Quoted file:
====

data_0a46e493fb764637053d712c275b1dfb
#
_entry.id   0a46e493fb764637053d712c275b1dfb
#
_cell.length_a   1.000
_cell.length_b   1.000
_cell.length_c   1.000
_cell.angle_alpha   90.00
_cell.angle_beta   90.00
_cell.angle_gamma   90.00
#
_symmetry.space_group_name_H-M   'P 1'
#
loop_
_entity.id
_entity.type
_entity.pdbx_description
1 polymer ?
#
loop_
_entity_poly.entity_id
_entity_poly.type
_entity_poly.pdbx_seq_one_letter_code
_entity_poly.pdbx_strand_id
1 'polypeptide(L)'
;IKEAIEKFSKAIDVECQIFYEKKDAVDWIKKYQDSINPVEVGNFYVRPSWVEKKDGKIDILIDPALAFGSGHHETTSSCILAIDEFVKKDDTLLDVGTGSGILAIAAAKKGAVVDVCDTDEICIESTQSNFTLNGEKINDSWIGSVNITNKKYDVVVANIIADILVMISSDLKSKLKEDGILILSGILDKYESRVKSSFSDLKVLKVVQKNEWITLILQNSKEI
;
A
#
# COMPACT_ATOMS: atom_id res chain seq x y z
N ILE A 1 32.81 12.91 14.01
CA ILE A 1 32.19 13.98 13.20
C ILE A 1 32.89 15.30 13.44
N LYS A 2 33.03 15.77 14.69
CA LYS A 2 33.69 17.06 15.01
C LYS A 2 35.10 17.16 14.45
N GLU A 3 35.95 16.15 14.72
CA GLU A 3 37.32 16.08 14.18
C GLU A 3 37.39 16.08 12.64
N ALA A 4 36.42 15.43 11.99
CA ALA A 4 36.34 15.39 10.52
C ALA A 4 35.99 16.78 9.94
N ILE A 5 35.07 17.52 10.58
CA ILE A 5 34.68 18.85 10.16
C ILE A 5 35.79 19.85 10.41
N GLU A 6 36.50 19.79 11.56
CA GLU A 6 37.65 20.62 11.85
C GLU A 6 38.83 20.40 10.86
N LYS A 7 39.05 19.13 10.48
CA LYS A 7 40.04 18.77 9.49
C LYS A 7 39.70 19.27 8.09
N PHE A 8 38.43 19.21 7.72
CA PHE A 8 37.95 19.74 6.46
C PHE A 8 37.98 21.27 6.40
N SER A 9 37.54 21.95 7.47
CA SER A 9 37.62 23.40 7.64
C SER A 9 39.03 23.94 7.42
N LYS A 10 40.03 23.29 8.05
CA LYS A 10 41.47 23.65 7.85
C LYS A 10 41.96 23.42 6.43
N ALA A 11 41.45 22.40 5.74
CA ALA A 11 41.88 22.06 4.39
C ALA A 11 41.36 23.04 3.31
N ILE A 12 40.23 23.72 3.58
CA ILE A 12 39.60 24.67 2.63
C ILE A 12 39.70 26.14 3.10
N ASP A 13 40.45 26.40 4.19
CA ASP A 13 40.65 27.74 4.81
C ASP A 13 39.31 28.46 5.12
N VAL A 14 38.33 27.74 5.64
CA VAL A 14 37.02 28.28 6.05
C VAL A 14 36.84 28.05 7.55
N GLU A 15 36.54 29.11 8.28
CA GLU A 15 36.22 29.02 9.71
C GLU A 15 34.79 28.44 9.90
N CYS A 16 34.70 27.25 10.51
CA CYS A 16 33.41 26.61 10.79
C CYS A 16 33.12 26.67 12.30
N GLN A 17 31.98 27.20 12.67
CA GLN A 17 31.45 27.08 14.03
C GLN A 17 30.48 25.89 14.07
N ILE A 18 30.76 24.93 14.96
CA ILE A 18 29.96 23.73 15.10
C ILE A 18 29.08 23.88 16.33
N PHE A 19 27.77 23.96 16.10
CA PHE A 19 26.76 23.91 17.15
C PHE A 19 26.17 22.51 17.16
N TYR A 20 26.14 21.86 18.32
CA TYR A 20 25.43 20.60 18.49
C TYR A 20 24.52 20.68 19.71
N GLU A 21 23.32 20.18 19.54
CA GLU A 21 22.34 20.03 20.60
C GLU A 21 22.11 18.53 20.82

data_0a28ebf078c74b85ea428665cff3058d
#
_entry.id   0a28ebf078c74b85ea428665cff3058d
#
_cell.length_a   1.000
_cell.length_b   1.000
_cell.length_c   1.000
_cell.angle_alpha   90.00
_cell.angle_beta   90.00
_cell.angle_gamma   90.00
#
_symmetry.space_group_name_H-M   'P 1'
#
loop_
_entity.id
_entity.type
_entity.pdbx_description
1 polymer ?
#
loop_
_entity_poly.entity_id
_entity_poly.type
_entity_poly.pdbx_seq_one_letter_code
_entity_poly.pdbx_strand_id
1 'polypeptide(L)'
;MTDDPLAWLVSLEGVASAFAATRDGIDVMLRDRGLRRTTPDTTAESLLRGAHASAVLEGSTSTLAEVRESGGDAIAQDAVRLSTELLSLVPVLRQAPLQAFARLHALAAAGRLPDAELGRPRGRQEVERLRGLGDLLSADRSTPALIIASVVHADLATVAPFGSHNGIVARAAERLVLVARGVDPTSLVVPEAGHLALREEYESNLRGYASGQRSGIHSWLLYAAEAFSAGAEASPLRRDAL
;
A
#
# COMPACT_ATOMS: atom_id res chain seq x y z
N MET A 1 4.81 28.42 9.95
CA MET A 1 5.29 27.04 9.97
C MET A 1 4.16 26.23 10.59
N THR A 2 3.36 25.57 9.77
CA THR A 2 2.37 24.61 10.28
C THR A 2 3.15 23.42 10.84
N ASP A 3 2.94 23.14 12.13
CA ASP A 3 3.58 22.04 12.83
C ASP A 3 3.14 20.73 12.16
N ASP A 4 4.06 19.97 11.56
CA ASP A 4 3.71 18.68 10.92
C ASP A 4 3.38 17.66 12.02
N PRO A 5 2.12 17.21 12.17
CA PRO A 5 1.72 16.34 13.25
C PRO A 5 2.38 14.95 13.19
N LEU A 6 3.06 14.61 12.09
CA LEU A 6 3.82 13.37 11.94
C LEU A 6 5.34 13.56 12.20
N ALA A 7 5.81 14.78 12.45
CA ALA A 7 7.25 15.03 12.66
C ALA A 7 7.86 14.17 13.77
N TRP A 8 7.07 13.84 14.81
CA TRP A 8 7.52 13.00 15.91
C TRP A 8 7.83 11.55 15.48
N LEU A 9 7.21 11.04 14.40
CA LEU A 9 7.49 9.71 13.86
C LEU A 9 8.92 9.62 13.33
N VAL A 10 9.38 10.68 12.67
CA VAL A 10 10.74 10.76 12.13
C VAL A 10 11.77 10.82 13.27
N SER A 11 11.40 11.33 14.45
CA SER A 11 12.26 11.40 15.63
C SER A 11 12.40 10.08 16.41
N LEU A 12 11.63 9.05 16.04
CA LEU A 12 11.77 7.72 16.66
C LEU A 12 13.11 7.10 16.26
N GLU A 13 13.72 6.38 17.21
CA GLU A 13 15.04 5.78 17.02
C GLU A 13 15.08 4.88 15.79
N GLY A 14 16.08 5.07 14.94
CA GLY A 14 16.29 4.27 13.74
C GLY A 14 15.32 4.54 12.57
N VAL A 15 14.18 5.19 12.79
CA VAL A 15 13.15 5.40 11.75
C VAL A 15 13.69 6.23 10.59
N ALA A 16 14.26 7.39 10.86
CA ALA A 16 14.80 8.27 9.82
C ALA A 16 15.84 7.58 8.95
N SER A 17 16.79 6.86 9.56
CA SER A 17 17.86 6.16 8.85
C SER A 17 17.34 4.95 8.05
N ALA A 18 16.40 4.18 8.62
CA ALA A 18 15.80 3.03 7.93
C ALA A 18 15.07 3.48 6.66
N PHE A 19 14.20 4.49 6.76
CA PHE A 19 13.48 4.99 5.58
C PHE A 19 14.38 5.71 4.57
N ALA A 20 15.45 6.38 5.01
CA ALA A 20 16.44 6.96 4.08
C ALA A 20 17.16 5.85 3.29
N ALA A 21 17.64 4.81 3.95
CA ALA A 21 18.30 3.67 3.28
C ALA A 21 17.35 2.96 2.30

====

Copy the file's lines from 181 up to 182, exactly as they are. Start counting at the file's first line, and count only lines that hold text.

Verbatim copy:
N ALA A 20 15.45 6.38 5.01
CA ALA A 20 16.44 6.96 4.08